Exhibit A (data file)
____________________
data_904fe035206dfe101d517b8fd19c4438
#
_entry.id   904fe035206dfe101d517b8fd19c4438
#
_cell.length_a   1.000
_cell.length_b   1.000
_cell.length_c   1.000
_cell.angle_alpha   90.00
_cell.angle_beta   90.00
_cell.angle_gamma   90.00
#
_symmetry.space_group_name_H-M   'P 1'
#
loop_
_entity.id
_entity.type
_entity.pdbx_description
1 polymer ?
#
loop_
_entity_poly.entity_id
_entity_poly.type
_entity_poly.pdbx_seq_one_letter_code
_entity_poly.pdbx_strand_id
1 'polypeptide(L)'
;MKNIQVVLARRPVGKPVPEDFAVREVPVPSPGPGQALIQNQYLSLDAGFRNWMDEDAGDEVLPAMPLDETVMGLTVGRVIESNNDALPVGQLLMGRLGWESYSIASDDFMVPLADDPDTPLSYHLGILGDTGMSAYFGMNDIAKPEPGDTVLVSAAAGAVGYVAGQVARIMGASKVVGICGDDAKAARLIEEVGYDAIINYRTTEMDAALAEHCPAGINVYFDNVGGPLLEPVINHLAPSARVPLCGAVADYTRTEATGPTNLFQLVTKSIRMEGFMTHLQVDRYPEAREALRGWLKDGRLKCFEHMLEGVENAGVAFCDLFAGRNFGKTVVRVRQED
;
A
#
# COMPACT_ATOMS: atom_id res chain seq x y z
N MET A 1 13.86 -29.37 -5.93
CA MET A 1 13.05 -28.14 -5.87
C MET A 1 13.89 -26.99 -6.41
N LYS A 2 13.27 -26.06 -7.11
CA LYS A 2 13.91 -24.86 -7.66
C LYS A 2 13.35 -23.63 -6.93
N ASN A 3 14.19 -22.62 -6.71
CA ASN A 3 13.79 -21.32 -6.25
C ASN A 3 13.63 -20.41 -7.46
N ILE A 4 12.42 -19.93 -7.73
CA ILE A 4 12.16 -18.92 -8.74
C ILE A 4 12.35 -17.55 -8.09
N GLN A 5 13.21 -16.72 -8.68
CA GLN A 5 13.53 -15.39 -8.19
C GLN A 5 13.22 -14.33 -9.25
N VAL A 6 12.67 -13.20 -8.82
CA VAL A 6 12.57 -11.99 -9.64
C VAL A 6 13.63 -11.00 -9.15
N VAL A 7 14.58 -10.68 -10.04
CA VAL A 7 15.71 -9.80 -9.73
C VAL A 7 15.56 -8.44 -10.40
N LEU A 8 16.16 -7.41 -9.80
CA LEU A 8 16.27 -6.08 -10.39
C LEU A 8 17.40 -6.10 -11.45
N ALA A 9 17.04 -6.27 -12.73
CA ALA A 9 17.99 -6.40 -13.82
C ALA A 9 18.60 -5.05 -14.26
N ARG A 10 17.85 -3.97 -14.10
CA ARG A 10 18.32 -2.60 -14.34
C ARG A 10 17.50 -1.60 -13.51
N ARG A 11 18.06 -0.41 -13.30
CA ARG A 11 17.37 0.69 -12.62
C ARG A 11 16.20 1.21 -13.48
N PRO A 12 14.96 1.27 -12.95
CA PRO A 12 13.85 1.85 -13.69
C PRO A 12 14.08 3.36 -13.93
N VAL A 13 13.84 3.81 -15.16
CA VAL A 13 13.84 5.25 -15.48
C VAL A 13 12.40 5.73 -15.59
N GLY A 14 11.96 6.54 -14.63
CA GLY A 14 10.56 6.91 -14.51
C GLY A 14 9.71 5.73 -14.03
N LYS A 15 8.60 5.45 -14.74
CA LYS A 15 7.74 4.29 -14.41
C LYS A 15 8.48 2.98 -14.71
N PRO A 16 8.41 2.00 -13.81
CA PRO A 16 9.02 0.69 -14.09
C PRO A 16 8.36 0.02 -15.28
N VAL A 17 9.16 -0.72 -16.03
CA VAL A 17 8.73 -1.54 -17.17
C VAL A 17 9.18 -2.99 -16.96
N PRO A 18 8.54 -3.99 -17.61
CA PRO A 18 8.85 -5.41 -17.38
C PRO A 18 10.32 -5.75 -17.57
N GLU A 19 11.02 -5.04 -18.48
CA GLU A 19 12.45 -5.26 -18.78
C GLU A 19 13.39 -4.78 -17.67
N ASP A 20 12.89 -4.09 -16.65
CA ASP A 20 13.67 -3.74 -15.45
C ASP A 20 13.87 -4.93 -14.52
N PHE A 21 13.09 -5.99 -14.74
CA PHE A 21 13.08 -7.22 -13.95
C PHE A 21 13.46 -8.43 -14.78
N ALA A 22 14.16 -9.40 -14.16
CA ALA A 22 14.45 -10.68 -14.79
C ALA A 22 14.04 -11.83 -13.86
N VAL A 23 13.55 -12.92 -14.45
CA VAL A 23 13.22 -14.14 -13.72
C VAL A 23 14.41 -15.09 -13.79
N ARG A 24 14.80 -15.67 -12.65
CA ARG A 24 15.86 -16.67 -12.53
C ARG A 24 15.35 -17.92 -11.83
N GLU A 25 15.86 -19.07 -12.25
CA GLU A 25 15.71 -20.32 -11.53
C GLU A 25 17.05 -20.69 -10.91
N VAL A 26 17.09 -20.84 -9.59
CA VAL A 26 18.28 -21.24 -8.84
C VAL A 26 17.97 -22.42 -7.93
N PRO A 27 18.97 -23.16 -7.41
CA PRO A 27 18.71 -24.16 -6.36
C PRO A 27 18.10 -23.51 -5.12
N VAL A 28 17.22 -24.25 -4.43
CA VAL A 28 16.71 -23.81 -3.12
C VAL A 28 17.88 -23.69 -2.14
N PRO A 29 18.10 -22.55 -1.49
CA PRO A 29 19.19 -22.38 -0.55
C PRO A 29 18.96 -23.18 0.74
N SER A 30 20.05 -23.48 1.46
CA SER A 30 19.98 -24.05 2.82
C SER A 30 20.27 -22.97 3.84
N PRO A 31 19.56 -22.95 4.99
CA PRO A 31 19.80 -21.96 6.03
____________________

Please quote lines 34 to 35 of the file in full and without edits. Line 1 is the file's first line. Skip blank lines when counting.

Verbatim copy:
N LYS A 2 13.27 -26.06 -7.11
CA LYS A 2 13.91 -24.86 -7.66